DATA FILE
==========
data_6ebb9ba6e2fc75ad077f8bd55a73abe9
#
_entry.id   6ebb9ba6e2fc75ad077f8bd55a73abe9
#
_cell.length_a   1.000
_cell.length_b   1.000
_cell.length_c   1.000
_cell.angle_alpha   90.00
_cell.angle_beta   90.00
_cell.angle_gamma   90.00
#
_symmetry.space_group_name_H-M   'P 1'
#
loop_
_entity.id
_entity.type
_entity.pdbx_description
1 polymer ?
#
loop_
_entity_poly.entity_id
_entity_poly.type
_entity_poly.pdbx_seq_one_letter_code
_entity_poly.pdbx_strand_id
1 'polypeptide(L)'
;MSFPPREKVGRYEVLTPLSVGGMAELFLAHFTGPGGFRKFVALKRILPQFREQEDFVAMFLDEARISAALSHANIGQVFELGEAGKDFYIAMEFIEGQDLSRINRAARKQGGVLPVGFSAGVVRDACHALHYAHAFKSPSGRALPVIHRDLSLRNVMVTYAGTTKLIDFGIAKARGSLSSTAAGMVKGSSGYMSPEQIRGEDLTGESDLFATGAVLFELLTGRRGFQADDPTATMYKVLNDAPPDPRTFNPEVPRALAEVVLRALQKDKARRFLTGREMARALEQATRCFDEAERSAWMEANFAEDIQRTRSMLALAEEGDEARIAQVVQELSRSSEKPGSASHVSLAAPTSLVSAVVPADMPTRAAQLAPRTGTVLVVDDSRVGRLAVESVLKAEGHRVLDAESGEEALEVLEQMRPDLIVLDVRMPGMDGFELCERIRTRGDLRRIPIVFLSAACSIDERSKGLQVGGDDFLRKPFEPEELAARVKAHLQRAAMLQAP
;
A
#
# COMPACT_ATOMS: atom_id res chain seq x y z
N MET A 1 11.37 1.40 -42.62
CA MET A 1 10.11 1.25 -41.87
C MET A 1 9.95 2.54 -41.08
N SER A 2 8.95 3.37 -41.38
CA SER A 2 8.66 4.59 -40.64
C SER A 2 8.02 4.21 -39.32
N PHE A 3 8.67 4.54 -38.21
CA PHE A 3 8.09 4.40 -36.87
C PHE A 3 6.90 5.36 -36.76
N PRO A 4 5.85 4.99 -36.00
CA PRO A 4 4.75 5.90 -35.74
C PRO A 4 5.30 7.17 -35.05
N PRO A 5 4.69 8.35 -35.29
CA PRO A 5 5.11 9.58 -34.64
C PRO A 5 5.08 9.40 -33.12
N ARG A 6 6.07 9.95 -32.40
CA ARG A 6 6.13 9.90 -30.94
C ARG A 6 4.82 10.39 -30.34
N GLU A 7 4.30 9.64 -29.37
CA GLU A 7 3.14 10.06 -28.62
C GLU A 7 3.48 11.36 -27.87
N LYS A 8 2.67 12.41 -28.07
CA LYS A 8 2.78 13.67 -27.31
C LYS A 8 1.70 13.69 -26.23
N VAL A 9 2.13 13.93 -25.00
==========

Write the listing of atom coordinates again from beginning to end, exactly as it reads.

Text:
data_6ebb9ba6e2fc75ad077f8bd55a73abe9
#
_entry.id   6ebb9ba6e2fc75ad077f8bd55a73abe9
#
_cell.length_a   1.000
_cell.length_b   1.000
_cell.length_c   1.000
_cell.angle_alpha   90.00
_cell.angle_beta   90.00
_cell.angle_gamma   90.00
#
_symmetry.space_group_name_H-M   'P 1'
#
loop_
_entity.id
_entity.type
_entity.pdbx_description
1 polymer ?
#
loop_
_entity_poly.entity_id
_entity_poly.type
_entity_poly.pdbx_seq_one_letter_code
_entity_poly.pdbx_strand_id
1 'polypeptide(L)'
;MSFPPREKVGRYEVLTPLSVGGMAELFLAHFTGPGGFRKFVALKRILPQFREQEDFVAMFLDEARISAALSHANIGQVFELGEAGKDFYIAMEFIEGQDLSRINRAARKQGGVLPVGFSAGVVRDACHALHYAHAFKSPSGRALPVIHRDLSLRNVMVTYAGTTKLIDFGIAKARGSLSSTAAGMVKGSSGYMSPEQIRGEDLTGESDLFATGAVLFELLTGRRGFQADDPTATMYKVLNDAPPDPRTFNPEVPRALAEVVLRALQKDKARRFLTGREMARALEQATRCFDEAERSAWMEANFAEDIQRTRSMLALAEEGDEARIAQVVQELSRSSEKPGSASHVSLAAPTSLVSAVVPADMPTRAAQLAPRTGTVLVVDDSRVGRLAVESVLKAEGHRVLDAESGEEALEVLEQMRPDLIVLDVRMPGMDGFELCERIRTRGDLRRIPIVFLSAACSIDERSKGLQVGGDDFLRKPFEPEELAARVKAHLQRAAMLQAP
;
A
#
# COMPACT_ATOMS: atom_id res chain seq x y z
N MET A 1 11.37 1.40 -42.62
CA MET A 1 10.11 1.25 -41.87
C MET A 1 9.95 2.54 -41.08
N SER A 2 8.95 3.37 -41.38
CA SER A 2 8.66 4.59 -40.64
C SER A 2 8.02 4.21 -39.32
N PHE A 3 8.67 4.54 -38.21
CA PHE A 3 8.09 4.40 -36.87
C PHE A 3 6.90 5.36 -36.76
N PRO A 4 5.85 4.99 -36.00
CA PRO A 4 4.75 5.90 -35.74
C PRO A 4 5.30 7.17 -35.05
N PRO A 5 4.69 8.35 -35.29
CA PRO A 5 5.11 9.58 -34.64
C PRO A 5 5.08 9.40 -33.12
N ARG A 6 6.07 9.95 -32.40
CA ARG A 6 6.13 9.90 -30.94
C ARG A 6 4.82 10.39 -30.34
N GLU A 7 4.30 9.64 -29.37
CA GLU A 7 3.14 10.06 -28.62
C GLU A 7 3.48 11.36 -27.87
N LYS A 8 2.67 12.41 -28.07
CA LYS A 8 2.78 13.67 -27.31
C LYS A 8 1.70 13.69 -26.23
N VAL A 9 2.13 13.93 -25.00